Animals in zoos

White Bengal Tiger at Cougar Mountain Zoo.

In a sense this post serves as a follow up to one of the links in a previous post of mine. I linked to a piece that argued that animal captivity was not inherently wrong and which detailed a number of ways in which captivity might actually be better for the animal. I would agree that there are occasions when captivity is ethical and/or necessary but I got the feeling that I would find much fewer occasions than the author would. I want to now draw people’s attention to an article published last month in Slate which looks at how zoos are bad for animals. Continue reading

Quicklinks: Animals and food

Tauriq Moosa has a new essay looking at the ethics of keeping animals in captivity. He claims that it is not always wrong, and I’d agree that there are times when it can be right. It seems as though we’d disagree exactly how often that is but he does bring up a number of points that are worth thinking about.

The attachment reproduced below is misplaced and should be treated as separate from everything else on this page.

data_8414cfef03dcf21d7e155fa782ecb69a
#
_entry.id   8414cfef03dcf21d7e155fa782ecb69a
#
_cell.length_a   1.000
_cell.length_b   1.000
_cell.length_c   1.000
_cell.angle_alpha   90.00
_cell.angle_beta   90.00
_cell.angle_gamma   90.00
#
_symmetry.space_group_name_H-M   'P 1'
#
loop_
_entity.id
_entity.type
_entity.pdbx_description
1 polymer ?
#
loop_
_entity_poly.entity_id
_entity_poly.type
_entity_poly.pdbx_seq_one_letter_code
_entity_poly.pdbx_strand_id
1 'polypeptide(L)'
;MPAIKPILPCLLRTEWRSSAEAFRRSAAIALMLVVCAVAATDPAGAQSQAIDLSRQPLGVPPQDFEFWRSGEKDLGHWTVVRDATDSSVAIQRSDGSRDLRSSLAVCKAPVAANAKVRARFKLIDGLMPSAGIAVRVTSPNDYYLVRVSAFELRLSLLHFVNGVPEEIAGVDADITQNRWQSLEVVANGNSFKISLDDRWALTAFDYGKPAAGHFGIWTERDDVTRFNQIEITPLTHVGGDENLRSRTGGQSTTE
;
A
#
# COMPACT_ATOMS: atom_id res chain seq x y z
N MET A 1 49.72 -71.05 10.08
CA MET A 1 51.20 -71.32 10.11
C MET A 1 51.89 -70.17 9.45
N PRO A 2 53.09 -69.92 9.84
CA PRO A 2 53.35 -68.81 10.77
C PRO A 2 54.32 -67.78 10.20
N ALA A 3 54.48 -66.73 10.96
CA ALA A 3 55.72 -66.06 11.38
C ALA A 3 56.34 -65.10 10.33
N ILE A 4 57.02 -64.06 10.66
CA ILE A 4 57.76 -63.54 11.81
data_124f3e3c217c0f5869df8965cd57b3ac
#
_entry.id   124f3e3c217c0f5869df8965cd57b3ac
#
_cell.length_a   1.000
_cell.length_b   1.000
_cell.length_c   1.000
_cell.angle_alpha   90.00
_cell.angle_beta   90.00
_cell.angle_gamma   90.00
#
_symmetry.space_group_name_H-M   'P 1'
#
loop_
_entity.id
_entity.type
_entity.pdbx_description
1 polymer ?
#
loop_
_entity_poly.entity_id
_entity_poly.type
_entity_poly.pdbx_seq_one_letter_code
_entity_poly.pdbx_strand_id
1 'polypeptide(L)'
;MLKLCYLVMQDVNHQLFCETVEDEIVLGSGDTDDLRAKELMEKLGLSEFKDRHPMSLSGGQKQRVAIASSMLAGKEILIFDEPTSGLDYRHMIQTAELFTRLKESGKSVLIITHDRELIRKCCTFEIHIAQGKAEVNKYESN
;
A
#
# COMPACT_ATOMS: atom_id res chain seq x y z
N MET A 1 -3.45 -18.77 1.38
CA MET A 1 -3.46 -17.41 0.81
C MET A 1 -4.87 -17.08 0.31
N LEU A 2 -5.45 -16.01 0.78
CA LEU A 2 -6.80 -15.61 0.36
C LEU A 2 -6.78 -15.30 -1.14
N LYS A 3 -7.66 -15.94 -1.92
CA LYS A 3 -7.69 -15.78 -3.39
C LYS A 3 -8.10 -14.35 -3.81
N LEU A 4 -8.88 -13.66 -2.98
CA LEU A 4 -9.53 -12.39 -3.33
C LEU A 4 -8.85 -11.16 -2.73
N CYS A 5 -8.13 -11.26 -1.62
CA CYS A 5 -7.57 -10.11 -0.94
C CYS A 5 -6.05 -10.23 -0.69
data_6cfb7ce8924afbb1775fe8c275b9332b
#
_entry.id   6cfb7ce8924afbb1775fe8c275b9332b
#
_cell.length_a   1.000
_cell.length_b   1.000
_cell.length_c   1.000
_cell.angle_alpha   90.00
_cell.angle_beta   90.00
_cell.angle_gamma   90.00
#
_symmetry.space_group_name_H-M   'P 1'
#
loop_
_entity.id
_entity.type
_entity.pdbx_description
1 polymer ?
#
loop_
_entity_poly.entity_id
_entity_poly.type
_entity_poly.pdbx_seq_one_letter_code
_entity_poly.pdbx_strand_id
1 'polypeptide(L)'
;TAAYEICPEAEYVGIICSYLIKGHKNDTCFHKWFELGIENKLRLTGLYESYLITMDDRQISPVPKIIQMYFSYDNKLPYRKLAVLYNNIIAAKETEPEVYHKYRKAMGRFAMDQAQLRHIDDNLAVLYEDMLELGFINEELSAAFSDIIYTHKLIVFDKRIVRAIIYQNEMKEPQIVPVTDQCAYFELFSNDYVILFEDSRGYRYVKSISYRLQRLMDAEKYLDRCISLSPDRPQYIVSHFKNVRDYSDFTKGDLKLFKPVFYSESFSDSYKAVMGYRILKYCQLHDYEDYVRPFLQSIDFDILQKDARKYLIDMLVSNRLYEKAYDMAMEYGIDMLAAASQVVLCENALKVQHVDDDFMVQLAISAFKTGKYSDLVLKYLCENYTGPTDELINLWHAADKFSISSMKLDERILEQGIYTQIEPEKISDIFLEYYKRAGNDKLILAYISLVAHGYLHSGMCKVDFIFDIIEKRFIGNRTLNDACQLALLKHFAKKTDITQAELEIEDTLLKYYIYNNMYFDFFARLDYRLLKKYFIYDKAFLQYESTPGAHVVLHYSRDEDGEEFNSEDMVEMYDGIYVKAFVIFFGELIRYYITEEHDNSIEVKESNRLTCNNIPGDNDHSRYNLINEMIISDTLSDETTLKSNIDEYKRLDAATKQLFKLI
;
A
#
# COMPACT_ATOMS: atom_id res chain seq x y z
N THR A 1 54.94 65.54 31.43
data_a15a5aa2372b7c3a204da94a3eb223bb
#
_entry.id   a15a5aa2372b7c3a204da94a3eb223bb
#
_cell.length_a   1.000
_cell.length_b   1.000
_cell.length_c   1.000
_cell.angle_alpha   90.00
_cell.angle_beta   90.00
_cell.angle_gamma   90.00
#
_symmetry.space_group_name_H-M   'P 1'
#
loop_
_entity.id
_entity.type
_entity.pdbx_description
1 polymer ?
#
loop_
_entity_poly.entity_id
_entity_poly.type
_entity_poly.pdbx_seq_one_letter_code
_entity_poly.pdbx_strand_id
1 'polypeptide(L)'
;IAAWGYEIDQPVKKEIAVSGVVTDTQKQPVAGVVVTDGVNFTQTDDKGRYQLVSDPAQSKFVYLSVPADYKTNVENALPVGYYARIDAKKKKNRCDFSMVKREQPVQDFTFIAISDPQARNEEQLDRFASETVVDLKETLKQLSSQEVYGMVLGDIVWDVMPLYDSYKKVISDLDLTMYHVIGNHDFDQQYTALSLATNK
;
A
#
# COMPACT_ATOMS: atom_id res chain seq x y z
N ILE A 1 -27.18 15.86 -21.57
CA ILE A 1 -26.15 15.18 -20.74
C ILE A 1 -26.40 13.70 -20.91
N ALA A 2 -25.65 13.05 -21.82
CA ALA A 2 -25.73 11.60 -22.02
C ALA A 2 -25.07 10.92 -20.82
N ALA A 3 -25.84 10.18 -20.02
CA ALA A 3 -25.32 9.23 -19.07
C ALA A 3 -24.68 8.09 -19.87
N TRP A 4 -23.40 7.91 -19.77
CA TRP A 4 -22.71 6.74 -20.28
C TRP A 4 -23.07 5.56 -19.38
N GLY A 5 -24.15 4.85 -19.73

The other two links concern animals as food; something that I see fellow South African Jacques Rousseau thinks should end in his lifetime: Continue reading

India recognises dolphins as non-human persons

Dolphins (Source: Wikimedia Commons)

Dolphins are one of a number of particularly special animals that are widely recognised to be highly intelligent. This makes them an ideal starting point to assign moral rights and personhood to non-humans. Rather than individuals with inherent value, most animals are currently seen as property and the effort to elevate their status has a lot of hard work ahead of it. That’s not to say that no one is trying, people are, although not always successfully. Continue reading